6.. A method for making electron discharge device grids which comprises coating a metal mandrel with a refractory material positioning'lzoproximately 1 mil in diameter on a metal mandrel, winding a wire oi approximately one milin-diameter and having a lower coeflicient of expansion than said mandrel around said side rods to form a grid assembly, heating said mandrel and grid assembly to weld said side rods to said wound wire, and chemically treating said heated assembly to remove said mandreh GEORGE M. ROSE,

Referenced by
Citing PatentFiling datePublication dateApplicantTitle
US2422234 *Oct 14, 1943Jun 17, 1947Fibre Products Lab IncMethod and apparatus for producing tubular fabric
US2422827 *Mar 11, 1944Jun 24, 1947Eitel Mccullough IncMethod of making grids
US2719544 *Jan 25, 1950Oct 4, 1955Rca CorpApparatus for making finely meshed grids
US2725901 *Jan 31, 1950Dec 6, 1955Rca CorpAutomatic apparatus for making fine grid mesh
US2779846 *Jun 9, 1954Jan 29, 1957Hartford Nat Bank & Trust CoTemperature sensitive element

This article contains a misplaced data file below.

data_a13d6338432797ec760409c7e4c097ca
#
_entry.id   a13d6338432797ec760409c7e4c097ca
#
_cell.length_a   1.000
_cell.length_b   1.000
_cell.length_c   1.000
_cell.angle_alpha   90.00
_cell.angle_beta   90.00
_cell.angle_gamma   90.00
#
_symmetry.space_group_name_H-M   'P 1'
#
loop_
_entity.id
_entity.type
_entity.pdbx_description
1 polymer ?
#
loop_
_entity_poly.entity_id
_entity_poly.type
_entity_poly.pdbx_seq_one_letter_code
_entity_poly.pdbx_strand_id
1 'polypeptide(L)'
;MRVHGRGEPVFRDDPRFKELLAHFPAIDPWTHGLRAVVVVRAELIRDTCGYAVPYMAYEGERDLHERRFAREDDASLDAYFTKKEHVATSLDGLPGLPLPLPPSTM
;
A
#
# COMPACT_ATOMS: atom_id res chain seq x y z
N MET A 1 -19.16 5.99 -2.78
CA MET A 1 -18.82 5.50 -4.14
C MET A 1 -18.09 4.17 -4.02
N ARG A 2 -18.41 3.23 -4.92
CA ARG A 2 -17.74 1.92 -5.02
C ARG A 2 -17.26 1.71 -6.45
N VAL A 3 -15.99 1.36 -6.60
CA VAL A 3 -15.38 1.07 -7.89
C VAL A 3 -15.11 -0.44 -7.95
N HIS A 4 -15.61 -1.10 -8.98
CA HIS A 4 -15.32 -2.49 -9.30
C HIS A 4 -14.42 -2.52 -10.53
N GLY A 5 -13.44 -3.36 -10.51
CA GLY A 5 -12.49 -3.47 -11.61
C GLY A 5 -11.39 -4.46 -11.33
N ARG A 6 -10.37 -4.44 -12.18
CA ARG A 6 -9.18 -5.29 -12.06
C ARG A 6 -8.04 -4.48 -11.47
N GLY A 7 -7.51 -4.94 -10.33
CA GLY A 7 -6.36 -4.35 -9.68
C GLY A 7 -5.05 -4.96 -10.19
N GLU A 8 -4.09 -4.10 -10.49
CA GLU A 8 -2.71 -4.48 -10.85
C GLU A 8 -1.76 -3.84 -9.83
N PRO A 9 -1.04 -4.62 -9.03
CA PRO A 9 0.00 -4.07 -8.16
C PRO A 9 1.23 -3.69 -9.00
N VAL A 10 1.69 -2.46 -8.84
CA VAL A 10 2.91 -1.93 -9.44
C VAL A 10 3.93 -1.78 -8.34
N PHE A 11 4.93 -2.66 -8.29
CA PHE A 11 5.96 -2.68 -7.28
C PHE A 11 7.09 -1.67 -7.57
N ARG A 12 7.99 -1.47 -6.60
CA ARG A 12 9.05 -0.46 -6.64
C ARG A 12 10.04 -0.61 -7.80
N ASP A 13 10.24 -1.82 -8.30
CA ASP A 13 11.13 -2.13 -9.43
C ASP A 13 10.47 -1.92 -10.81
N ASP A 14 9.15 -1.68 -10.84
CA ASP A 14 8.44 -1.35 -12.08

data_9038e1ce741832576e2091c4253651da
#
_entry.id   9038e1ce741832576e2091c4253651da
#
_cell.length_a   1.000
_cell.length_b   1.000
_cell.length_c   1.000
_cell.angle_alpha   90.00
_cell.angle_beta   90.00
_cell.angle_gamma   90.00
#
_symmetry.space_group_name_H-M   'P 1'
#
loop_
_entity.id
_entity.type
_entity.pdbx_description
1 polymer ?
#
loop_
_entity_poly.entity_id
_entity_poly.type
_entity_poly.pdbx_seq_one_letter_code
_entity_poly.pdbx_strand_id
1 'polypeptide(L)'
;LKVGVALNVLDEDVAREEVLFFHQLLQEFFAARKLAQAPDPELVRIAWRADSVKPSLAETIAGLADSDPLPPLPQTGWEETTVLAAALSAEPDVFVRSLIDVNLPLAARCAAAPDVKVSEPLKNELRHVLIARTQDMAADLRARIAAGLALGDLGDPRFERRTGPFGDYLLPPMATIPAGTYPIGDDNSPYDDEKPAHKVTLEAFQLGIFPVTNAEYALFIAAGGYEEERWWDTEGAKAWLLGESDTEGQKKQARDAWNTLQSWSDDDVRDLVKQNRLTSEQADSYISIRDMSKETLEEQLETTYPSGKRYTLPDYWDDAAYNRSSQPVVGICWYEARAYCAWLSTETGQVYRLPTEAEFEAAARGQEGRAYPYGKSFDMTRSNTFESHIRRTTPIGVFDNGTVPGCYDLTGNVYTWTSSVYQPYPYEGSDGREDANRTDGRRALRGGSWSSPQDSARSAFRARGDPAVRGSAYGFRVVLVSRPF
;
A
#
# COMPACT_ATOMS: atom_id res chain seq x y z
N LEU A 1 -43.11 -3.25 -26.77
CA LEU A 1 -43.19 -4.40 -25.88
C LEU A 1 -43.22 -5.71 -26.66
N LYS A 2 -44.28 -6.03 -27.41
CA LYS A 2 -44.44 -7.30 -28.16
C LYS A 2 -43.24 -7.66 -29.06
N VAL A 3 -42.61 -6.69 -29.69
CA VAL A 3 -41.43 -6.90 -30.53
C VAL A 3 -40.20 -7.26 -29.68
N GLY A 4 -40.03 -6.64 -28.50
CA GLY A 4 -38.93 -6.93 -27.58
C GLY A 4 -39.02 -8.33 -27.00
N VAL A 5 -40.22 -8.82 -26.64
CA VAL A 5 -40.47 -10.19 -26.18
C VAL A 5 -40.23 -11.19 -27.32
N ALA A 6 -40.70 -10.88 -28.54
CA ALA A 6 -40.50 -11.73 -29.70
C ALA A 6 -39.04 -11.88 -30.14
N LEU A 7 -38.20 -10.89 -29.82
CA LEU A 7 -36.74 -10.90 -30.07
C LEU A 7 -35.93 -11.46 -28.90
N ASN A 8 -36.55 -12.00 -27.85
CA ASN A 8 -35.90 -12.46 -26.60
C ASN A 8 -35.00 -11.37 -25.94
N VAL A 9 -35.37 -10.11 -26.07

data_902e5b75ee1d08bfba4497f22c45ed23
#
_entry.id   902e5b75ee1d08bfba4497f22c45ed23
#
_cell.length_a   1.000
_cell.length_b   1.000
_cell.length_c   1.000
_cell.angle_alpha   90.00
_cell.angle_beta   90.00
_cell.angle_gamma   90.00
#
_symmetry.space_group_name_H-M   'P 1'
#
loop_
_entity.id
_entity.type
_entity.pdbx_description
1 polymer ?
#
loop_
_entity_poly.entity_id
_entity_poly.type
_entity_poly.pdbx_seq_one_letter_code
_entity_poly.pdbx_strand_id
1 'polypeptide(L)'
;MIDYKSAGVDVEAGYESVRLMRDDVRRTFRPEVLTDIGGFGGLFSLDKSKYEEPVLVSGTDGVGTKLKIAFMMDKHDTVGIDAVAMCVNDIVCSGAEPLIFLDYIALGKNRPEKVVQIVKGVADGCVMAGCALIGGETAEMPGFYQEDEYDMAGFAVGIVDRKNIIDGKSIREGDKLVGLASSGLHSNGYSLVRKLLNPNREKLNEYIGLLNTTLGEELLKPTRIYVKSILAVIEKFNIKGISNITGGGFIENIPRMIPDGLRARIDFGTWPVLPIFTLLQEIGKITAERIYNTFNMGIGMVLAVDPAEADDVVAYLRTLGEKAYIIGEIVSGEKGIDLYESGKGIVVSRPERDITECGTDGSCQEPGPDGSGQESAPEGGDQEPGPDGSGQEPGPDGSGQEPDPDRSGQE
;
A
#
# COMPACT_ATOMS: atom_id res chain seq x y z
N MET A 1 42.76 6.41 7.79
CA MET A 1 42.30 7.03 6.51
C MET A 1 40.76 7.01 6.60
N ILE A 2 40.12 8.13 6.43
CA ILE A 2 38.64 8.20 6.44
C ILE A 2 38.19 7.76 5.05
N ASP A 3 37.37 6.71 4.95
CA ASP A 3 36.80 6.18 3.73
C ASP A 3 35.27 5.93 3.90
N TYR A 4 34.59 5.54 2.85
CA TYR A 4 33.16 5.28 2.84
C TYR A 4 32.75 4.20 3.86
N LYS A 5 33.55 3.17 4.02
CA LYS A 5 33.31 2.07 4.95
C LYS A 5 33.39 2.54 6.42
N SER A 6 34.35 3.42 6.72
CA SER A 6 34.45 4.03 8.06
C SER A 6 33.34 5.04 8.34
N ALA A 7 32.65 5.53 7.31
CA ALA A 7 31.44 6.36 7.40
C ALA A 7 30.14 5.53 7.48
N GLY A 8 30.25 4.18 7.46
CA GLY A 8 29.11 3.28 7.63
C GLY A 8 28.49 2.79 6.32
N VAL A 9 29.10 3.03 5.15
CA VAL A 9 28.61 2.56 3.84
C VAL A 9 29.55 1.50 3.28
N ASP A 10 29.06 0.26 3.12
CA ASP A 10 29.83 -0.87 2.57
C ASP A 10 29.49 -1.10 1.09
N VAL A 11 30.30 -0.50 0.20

US2821651 *Mar 30, 1953Jan 28, 1958Westinghouse Electric CorpGrid construction
US2856968 *Dec 6, 1954Oct 21, 1958Edward C CichoskiApparatus and method for forming a coil wire and welding it to support wires
US2943382 *Oct 23, 1956Jul 5, 1960Sylvania Electric ProdMethod for producing travelling wave tubes
US3059669 *Feb 15, 1960Oct 23, 1962Rca CorpCoil winding apparatus and method of making a wire coil
US3110098 *Nov 25, 1960Nov 12, 1963Sylvania Electric ProdManufacture of wire coils
US3189726 *Jan 17, 1963Jun 15, 1965Alex VaryHigh temperature heat source
US3249130 *Feb 1, 1963May 3, 1966Philips CorpApparatus for manufacturing grids for electron tubes
US3285293 *Jan 3, 1966Nov 15, 1966Sylvania Electric ProdFilament forming
US4239955 *Oct 30, 1978Dec 16, 1980Bell Telephone Laboratories, IncorporatedEffusion cells for molecular beam epitaxy apparatus
US4634045 *Jan 14, 1983Jan 6, 1987Baldwin Alan DDewatering screen manufacture and method thereof
US6295712 *Jun 20, 2000Oct 2, 2001Shturman Cardiology Systems, Inc.Rotational atherectomy device
U.S. Classification29/423, 140/71.5, 338/296, 29/456, 228/212, 313/350, 445/50, 338/304, 228/180.1
International ClassificationH01J19/00
Cooperative ClassificationH01J19/00, H01J2893/0025
European ClassificationH01J19/00